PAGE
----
(Thim"ble*ber`ry) n. (Bot.) A kind of black raspberry common in America.
(Thim"ble*eye`) n. (Zoöl.) The chub mackerel. See under Chub.
(Thim"ble*ful) n.; pl. Thimblefuls As much as a thimble will hold; a very small quantity.
For a thimbleful of golf, a thimbleful of love.Dryden.
(Thim"ble*rig`) n. A sleight-of-hand trick played with three small cups, shaped like thimbles,
and a small ball or little pea.
(Thim"ble*rig`), v. t. [imp. & p. p. Thimblerigged ; p. pr. & vb. n. Thimblerigging.] To
swindle by means of small cups or thimbles, and a pea or small ball placed under one of them and quickly
shifted to another, the victim laying a wager that he knows under which cup it is; hence, to cheat by any
(Thim"ble*rig`ger) n. One who cheats by thimblerigging, or tricks of legerdemain.
(Thim"ble*weed`) n. (Bot.) Any plant of the composite genus Rudbeckia, coarse herbs
somewhat resembling the sunflower; so called from their conical receptacles.
(Thin) a. [Compar. Thiner ; superl. Thinest.] [OE. thinne, thenne, thunne, AS. þynne; akin
to D. dun, G. dünn, OHG. dunni, Icel. þunnr, Sw. tunn, Dan. tynd, Gael. & Ir. tana, W. teneu,
L. tenuis, Gr. (in comp.) stretched out, stretched, stretched out, long, Skr. tanu thin, slender; also to
AS. enian to extend, G. dehnen, Icel. enja, Goth. anjan L. tendere to stretch, tenere to hold, Gr. to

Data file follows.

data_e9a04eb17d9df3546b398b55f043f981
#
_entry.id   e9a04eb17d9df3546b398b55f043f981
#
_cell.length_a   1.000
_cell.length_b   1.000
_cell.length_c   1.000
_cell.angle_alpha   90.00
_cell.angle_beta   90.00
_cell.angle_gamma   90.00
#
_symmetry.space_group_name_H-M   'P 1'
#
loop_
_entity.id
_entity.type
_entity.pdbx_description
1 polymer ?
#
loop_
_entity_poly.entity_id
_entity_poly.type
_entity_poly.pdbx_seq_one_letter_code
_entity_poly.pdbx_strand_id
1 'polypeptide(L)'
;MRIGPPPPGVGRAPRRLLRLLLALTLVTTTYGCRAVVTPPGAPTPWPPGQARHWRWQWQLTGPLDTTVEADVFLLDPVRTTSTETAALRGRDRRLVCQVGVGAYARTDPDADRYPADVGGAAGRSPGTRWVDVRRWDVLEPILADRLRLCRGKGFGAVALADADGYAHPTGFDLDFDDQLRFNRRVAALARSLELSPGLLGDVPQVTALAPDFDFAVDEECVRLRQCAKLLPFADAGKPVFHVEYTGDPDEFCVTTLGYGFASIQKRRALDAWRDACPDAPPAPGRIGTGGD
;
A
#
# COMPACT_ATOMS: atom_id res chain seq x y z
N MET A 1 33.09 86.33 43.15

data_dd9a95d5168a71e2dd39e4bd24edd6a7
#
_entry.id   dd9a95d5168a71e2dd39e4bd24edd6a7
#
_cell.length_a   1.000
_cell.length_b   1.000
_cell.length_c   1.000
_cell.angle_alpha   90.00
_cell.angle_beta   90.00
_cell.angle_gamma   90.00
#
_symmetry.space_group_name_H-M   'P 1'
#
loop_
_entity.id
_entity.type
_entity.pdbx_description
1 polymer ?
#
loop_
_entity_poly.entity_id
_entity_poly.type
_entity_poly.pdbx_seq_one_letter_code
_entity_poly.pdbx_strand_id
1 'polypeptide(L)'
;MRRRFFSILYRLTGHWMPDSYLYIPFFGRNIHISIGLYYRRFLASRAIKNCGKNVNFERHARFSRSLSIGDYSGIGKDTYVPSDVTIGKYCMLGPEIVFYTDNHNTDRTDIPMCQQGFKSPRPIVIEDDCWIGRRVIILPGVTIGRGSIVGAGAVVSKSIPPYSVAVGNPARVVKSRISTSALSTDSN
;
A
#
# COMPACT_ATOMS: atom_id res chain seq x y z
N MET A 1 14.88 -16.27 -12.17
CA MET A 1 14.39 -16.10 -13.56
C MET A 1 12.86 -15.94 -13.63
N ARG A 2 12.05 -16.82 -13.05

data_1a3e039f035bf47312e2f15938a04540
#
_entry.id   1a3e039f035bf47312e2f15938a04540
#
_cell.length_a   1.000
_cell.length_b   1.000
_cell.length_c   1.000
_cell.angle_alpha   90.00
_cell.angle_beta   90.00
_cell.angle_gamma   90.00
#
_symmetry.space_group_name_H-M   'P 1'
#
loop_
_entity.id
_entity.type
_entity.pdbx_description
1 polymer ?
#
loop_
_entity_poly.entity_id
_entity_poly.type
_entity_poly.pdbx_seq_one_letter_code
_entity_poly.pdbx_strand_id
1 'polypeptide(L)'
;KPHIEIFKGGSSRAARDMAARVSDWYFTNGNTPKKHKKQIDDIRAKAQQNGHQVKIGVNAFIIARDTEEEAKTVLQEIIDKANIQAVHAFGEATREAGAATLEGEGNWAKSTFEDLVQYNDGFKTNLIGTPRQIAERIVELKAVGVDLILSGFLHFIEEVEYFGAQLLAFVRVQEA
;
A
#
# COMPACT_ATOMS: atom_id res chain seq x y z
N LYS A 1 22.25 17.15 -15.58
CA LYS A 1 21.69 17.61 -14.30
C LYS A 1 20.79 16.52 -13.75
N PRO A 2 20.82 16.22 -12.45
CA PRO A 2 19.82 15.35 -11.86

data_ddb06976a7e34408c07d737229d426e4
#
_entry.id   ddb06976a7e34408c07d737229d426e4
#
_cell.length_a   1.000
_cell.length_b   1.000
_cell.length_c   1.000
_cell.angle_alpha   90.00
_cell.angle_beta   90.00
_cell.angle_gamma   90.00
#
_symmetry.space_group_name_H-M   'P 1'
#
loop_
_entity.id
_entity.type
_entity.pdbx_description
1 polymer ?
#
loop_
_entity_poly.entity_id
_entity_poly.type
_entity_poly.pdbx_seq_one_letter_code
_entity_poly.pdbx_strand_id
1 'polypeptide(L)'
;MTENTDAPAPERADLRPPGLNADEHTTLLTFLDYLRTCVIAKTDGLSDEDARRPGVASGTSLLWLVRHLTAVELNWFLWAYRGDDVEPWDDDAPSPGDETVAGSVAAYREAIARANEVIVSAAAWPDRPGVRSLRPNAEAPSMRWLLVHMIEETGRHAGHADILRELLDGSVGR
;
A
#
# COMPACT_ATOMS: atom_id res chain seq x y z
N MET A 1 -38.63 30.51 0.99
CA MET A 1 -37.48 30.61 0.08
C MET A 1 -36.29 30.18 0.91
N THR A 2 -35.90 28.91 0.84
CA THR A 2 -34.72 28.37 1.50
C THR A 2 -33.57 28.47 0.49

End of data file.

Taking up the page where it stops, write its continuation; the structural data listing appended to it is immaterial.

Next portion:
stretch, Skr. tan. &radic51 & 237. Cf. Attenuate, Dance, Tempt, Tenable, Tend to move, Tenous,
1. Having little thickness or extent from one surface to its opposite; as, a thin plate of metal; thin paper; a
thin board; a thin covering.
2. Rare; not dense or thick; applied to fluids or soft mixtures; as, thin blood; thin broth; thin air. Shak.
In the day, when the air is more thin.Bacon.
Satan, bowing lowMilton.
His gray dissimulation, disappeared,
Into thin air diffused.
3. Not close; not crowded; not filling the space; not having the individuals of which the thing is composed
in a close or compact state; hence, not abundant; as, the trees of a forest are thin; the corn or grass is
Ferrara is very large, but extremely thin of people.Addison.
4. Not full or well grown; wanting in plumpness.
Seven thin ears . . . blasted with the east wind.Gen. xli. 6.
5. Not stout; slim; slender; lean; gaunt; as, a person becomes thin by disease.
6. Wanting in body or volume; small; feeble; not full.
Thin, hollow sounds, and lamentable screams.Dryden.
7. Slight; small; slender; flimsy; wanting substance or depth or force; superficial; inadequate; not sufficient for
a covering; as, a thin disguise.
My tale is done, for my wit is but thin.Chaucer.